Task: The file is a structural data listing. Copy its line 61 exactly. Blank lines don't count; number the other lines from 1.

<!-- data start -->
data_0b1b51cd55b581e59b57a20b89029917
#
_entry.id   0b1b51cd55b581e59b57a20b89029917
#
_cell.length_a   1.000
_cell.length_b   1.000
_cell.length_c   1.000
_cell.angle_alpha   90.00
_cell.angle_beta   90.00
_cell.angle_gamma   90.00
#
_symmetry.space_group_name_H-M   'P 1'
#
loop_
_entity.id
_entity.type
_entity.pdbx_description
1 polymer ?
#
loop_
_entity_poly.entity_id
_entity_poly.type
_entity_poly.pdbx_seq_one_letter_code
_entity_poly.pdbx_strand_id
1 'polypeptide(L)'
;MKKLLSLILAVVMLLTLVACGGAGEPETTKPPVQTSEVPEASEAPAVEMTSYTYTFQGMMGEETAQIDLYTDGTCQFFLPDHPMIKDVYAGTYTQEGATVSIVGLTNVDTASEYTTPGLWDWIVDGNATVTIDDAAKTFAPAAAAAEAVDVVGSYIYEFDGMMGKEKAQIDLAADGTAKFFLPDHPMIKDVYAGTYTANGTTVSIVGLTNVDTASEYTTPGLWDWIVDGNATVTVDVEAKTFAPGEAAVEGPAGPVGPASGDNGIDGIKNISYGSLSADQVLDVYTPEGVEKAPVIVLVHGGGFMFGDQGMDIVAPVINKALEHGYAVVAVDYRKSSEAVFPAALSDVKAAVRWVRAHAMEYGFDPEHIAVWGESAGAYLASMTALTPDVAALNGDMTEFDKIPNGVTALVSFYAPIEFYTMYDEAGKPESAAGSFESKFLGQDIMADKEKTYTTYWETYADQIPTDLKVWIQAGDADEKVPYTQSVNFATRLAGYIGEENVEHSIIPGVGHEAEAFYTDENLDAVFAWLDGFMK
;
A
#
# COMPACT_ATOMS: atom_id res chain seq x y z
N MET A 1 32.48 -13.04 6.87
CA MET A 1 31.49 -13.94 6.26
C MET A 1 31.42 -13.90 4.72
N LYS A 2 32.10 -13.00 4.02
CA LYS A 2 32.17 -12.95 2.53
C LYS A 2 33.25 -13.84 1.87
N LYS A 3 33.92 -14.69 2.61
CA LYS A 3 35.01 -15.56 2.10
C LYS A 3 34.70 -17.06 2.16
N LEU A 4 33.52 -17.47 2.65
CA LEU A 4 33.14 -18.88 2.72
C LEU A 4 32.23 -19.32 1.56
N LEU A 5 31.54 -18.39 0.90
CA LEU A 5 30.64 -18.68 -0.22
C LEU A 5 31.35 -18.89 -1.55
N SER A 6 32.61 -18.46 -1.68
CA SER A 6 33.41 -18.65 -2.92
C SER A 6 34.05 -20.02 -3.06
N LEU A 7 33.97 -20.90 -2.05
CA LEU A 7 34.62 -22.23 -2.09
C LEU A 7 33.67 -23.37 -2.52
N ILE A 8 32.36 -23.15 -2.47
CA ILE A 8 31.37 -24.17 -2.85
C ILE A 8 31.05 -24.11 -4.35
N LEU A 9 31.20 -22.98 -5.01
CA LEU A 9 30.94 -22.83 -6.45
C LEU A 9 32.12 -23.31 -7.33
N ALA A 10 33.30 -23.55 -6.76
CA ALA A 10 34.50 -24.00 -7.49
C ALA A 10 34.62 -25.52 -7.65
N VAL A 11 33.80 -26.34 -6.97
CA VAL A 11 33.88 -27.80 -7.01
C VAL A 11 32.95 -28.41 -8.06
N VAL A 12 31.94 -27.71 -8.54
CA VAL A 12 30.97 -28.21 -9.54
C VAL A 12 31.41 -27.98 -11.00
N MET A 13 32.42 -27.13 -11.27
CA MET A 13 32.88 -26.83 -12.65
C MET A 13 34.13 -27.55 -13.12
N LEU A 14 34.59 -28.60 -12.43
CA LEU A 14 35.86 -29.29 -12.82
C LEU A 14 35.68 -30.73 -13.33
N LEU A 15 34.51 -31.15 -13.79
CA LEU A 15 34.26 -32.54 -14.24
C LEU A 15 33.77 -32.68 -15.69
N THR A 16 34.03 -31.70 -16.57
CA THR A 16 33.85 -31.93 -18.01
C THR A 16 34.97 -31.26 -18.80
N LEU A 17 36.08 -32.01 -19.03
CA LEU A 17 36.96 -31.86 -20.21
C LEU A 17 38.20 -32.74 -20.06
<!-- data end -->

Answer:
N VAL A 11 33.80 -26.34 -6.97